Demystifying Dyslexia

By Peterson, Elisabeth; Kinell, Jennifer et al. | New England Reading Association Journal, January 1, 2017 | Go to article overview

Demystifying Dyslexia


Peterson, Elisabeth, Kinell, Jennifer, O'Brien, Laura, Valerie, Lynda M., New England Reading Association Journal


There is currently a lot of buzz about dyslexia. Buzz creates interest but also can induce a fair amount of misinformation or cause some fundamental misconceptions. Here are a few questions that can lead to misconceptions or misinformation depending on your level of awareness about dyslexia.

Are there more boys than girls with dyslexia?

Are dyslexic students able to participate in the gifted/talented program?

Are educators informed about teaching students with dyslexia?

Are letter and number reversals a sure indicator of dyslexia?

Do individuals with dyslexia enjoy reading?

Are school districts prepared to comply with forthcoming legislation concerning dyslexia?

Unfolding the Myth About Dyslexia

As educators, we are responsible for demystifying misconceptions or misinformation about dyslexia. But first we must aim to become knowledgeable about dyslexia. Second, we must familiarize ourselves with the laws and regulations that impact on our ability to address dyslexic learners, and support and safeguard their rights to receive excellent education.

The purpose of this article is to shed some light on the definition of dyslexia, review recent dyslexia legislation, and address the question regarding the preparedness of our teachers and schools to address the needs of students with dyslexia.

The Evolution of Definitions of Dyslexia

The understanding of dyslexia began in the late 19th century. In 1878, a German physician, Dr. Kussmaul studied a man who was unable to learn to read. The man was of normal intelligence and had received an adequate education. Dr. Kussmaul described his particular problem as "reading blindness" (http://www.dyslexiasw.com/ advice/all-about-dyslexia/history-of-dyslexia). In 1887, German physician Rudolf Berlin used the term dyslexia to expand the definition of reading problems.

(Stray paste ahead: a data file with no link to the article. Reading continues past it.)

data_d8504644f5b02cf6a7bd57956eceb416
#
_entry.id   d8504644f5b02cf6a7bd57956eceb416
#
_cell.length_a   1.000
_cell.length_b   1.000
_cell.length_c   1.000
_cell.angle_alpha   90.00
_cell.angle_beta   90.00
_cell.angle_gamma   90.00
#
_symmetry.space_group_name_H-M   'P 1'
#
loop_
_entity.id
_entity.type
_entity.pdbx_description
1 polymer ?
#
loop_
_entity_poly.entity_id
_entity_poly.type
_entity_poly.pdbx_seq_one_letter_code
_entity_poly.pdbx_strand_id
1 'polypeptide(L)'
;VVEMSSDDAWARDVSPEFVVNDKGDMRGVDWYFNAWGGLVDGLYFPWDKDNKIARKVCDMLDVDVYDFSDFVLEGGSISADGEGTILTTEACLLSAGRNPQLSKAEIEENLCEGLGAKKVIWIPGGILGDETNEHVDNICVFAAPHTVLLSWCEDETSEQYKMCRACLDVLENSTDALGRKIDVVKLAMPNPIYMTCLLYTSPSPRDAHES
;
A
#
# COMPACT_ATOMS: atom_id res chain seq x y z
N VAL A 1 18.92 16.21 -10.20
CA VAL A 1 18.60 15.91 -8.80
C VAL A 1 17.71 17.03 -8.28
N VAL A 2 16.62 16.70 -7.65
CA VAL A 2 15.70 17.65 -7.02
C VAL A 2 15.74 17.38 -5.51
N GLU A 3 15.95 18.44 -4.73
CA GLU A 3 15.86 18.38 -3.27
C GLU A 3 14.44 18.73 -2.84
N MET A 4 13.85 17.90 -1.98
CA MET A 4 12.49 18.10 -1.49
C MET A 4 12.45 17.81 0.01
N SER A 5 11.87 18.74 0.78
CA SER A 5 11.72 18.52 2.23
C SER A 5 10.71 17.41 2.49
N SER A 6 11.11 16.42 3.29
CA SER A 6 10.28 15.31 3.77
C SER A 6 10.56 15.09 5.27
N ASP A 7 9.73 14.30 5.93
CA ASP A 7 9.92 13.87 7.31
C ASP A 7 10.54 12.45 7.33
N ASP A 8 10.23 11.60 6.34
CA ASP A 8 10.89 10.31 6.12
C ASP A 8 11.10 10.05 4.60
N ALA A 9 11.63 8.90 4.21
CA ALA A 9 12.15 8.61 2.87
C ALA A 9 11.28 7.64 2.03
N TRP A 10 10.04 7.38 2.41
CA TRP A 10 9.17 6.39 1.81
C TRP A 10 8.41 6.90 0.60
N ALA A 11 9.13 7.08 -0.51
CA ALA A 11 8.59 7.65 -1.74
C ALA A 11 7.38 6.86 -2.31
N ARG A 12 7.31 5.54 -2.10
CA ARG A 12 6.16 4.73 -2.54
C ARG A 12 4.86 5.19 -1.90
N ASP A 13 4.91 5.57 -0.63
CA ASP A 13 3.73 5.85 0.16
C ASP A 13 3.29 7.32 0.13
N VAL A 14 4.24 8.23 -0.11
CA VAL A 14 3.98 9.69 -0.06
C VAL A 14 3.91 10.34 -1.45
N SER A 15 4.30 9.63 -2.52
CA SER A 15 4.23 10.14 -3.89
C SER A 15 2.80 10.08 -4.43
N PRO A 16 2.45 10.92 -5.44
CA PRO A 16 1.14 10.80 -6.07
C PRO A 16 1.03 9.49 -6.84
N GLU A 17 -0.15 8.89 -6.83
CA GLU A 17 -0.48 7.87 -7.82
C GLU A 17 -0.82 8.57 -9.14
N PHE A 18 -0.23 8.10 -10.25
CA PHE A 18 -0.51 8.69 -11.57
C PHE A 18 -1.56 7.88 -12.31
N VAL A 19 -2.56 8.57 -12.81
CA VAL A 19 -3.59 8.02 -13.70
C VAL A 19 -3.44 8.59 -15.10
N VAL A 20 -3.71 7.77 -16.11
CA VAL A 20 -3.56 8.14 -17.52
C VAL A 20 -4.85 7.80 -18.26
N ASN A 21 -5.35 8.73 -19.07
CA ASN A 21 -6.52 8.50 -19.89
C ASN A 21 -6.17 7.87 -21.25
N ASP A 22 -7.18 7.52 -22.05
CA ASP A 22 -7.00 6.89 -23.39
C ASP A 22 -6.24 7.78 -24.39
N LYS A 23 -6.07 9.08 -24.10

In 1925, an American neurologist, Dr. S amuel T Orton proposed the first theory of how specific reading difficulty arose. He studied the effects of left and right brain dominance on language and theorized there was a connection of hemisphere dominance and language development. He also developed teaching strategies during his research that are still in use today (The Academy of OrtonGillingham Practitioners and Educators, 2012).

Dr. Pringle Morgan's early definition of dyslexia: "the condition as we know it-an inability to learn to read occurring in an otherwise bright and developmentally normal child" first appeared in the British Medical Journal on November 7, 1896 (http://www.dyslexia.com). Dr. Morgan recognized that children with dyslexia have the intellectual capability to be academically successful. The challenge for students with dyslexia is the development of decoding and encoding skills, which could delay and sometimes derail development of their literacy skills.

Definitions of dyslexia have been debated and discussed for over a hundred years. Currently, many states, organizations, and legislation have varied definitions of dyslexia. The commonalities in the definitions from the New England States and New York State include the following phrases: neurobiological in origin, impacts decoding and accurate fluent word recognition and spelling, and deficits of phonological processing. The International Dyslexia Association (IDA) definition is well known and adopted from the IDA Board of Directors (2002):

Dyslexia is a specific learning disability that is neurological in origin. It is characterized by difficulties with accurate and/or fluent word recognition and by poor spelling and decoding abilities. The difficulties typically result from a deficit in the phonological component of language that is often unexpected in relation to other cognitive abilities and the provision of effective classroom instruction. Secondary consequences may include problems in reading comprehension and reduced reading experience that can impede growth of vocabulary and background knowledge (http://eida. …

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